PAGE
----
Marketing Lessons Learned as Children
by Brad Ellisonb.firstname.lastname@example.org
Everything we need to know, we learned in kindergarten, right? We learned to share and we learned to play nice. We learned to respect those in charge and we learned that our moms won’t always be around to clean up our messes. These are some valuable lessons that (hopefully) have stuck with you into adulthood. But surely these childhood lessons apply to other areas of our lives as well.
Can they apply to our businesses? Can they apply to the marketing of our businesses? I think so…
1. You can’t hide a piece of broccoli in a glass of milk
Your company’s bad habits or weaknesses are the broccoli from your childhood. You don’t want to deal with them and you don’t want anyone else to notice. But you can’t hide your shortfalls behind slick advertising or false bravado. When the shine wears off, your customers will see the real you and your credibility will suffer. Be honest and don’t promise things you can’t deliver…when your mom dumps the milk from your glass down the drain your ruse will be foiled.
2. What people look like really doesn’t matter
Remember that boy in your class who wore glasses and had braces and endured a couple years of you calling him “Four Eyes” or “Metal Mouth?” Yeah…he’s your millionaire boss now. He looked differently than you, but he had a lot to offer. Who cares what a company looks like? Some guy might be fabricating sheet metal in his garage…but if he is the best at doing what you need, maybe he should get your business. Don’t be charmed by good looks, eventually they fade.
3. A pencil without an eraser is basically a pen
Be careful what you are saying and where you’re saying it. A social media post or a hastily constructed email response to a customer complaint can’t be un-written once it’s sent. Be wise and guard yourself.
4. Sometimes it’s best to keep your mouth shut
If you don’t have anything nice to say, don’t say anything at all. Better to remain silent and be thought a fool than to speak out and remove all doubt. There are a hundred cliché ways to say one thing: THINK ABOUT WHAT YOU ARE SAYING!
5. Eat your popsicle from the bottom up
It FEELS more natural to eat your popsicle from the top down, but very quickly the bottom melts away and you’re left with the nastiest, stickiest hands. Your mother used to have nightmares about these. It feels natural to just start telling people about your company, you need to prevent the melting and the dripping. Develop a strategic marketing plan and figure out exactly what you should be saying and where. That’s the bottom. The top is the message. Go in the right order.
6. If you fall, you can cry for a moment, but then get up and run
Every so often, your marketing message may miss its mark and you’ll fall. Most (proper) marketing strategies take some time and effort to develop, so the failure of one can feel like quite a loss. We’ll all allow you to feel bad for a moment…but pretty quickly you’ll need to brush yourself off and get back in the game. You didn’t fall because you aren’t able to run…you just tripped. It happens.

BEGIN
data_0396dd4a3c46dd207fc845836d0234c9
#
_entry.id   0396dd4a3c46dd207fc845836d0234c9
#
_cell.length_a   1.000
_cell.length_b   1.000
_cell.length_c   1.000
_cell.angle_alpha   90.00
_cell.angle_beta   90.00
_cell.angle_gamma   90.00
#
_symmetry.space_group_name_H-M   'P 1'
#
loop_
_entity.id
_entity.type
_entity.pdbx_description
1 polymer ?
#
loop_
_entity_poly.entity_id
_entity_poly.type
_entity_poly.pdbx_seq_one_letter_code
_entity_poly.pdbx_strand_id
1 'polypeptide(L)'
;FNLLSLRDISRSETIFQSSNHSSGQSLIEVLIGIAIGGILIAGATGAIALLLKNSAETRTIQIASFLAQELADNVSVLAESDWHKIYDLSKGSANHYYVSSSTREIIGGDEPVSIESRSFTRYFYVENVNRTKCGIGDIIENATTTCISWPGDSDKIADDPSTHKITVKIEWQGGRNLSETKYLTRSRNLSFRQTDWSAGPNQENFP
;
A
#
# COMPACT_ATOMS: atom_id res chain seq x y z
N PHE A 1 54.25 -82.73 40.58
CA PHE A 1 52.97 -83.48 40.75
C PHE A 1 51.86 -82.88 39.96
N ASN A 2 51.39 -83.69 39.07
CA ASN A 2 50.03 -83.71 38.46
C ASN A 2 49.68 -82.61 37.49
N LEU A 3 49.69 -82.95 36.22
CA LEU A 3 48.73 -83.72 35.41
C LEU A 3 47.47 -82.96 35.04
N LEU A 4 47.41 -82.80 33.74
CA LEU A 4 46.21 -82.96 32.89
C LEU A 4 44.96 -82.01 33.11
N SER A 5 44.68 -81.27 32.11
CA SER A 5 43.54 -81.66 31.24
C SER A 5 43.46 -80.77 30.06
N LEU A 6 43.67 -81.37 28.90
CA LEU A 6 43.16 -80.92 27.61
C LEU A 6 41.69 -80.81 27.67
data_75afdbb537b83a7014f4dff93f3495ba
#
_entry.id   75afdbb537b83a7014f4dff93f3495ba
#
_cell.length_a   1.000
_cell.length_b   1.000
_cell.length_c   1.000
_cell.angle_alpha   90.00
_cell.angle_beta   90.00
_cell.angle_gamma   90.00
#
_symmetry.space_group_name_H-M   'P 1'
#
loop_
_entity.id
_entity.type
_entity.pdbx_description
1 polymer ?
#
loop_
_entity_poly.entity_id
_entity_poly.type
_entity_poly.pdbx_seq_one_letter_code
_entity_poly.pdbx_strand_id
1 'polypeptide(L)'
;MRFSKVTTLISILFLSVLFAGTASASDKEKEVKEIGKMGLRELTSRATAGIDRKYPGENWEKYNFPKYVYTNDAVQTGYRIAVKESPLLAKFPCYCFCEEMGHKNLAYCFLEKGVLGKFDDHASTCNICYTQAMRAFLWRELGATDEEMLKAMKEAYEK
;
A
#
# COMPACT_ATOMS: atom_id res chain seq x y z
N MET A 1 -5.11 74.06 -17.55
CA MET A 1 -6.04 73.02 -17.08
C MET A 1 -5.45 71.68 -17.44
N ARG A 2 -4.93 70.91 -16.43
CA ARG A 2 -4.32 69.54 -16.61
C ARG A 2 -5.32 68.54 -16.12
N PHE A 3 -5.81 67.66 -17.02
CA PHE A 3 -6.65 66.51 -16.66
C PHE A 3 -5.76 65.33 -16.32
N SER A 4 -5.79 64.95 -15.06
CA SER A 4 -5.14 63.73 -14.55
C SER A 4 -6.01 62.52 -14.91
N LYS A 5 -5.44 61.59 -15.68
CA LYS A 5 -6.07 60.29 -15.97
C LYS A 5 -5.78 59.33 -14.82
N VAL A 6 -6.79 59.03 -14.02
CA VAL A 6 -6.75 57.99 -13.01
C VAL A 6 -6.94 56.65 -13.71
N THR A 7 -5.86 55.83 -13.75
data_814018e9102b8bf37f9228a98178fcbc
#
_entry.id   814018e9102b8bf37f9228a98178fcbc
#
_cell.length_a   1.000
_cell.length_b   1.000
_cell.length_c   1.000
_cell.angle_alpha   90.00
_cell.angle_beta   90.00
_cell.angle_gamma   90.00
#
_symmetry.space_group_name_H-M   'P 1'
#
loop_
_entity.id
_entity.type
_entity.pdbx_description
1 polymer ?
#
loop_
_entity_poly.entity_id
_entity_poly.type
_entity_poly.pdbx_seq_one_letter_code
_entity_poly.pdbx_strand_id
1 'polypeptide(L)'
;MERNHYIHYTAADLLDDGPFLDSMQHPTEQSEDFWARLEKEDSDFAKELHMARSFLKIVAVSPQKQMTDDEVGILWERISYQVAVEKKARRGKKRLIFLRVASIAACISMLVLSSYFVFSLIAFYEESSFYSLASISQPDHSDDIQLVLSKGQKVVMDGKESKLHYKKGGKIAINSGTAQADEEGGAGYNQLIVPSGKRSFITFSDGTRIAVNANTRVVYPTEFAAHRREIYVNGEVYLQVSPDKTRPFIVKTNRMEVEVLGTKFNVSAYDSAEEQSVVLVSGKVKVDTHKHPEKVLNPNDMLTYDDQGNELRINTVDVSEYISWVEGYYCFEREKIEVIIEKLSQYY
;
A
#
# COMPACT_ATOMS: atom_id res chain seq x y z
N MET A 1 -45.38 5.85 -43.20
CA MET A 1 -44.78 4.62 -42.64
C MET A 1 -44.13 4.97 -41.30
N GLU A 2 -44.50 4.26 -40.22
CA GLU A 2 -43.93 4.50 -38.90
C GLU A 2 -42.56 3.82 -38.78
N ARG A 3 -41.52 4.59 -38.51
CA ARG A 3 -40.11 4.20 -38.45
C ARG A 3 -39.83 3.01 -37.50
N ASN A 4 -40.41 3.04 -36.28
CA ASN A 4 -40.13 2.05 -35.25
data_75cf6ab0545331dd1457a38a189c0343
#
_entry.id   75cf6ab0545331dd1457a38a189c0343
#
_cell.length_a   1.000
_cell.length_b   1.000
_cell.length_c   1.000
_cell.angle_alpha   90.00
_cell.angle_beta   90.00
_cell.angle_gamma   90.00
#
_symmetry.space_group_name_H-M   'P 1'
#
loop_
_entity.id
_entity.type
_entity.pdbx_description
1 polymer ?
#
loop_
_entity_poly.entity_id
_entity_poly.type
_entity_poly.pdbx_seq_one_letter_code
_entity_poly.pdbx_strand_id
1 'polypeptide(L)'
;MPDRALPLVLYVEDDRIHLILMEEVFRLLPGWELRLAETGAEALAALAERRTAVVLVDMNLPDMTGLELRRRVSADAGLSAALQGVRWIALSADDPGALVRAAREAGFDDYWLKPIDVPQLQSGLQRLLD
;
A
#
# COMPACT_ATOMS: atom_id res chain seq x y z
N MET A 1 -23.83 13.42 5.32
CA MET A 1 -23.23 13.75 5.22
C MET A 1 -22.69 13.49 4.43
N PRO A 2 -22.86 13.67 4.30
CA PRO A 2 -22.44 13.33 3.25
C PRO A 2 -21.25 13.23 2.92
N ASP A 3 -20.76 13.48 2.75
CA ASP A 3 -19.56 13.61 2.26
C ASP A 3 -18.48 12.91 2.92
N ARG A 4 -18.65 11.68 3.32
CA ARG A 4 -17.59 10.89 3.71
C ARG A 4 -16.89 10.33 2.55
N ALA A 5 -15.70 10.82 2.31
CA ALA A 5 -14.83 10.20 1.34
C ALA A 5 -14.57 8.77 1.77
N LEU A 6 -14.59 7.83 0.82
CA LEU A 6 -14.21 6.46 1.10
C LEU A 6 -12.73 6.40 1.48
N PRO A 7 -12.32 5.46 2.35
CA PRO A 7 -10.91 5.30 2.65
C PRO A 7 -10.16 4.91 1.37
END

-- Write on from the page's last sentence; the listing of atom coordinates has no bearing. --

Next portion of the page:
7. You can’t start over just because you are losing the game
This doesn’t mean that failure is permanent…it just means that you can’t always just wipe the slate clean whenever you want. If marketing your company is a game, you might lose. THAT game might be over…there may be nothing you can do about it…but a new game can begin. Don’t sulk.
8. If you want someone to listen, whisper
I knew I was in BIG trouble as a kid when my mom lowered her voice to a whisper. It was a pretty fierce whisper…but she made sure I was really darn close so I could hear her. You know who I don’t pay attention to on Twitter? The guys who scream their “marketing messages” as loud and as often as they can. These guys post 200 times a day to each of their social media platforms. They are screaming so loud to get their message out that I simply tune them out. The guys I DO listen to post only relevant, important messages and information. They draw me in through a relationship then whisper when they have something I NEED to hear. They must’ve learned that from my mama.
9. Pets are a big responsibility
Every household in America:
“You can get a dog if you promise that YOU will be the one taking care of it.”
“Yeah, Dad, I promise!!”
Two weeks later, the kid has gotten sick of waking up to let the dog out and cleaning up the mess inside and out…and Dad has to step in to do the dirty work. We all have that pet project that we want to get off the ground; a new product, a new service, a company blog. If you want a pet, you better be prepared to handle all the responsibility that comes with it.
10. Never say "Last one is a rotten egg" unless you're absolutely sure someone is slower than you
Don’t tout yourself as an expert in your industry if you’re among the worst. A manufacturing company with poor quality products will end up having his business stolen by their “speedier” competitors. If you can’t currently compete in your market, you have two options: fix what’s broken so that you CAN compete or find a different market to compete in. Anything other than those two options leaves you the rotten egg.
Respond: We want to hear from you! What other lessons do you remember from childhood that we can apply to our businesses? Last one to answer is a rotten egg.
Image credit: http://www.flickr.com/photos/chicagonorthshore/2647233194/ via Creative Commons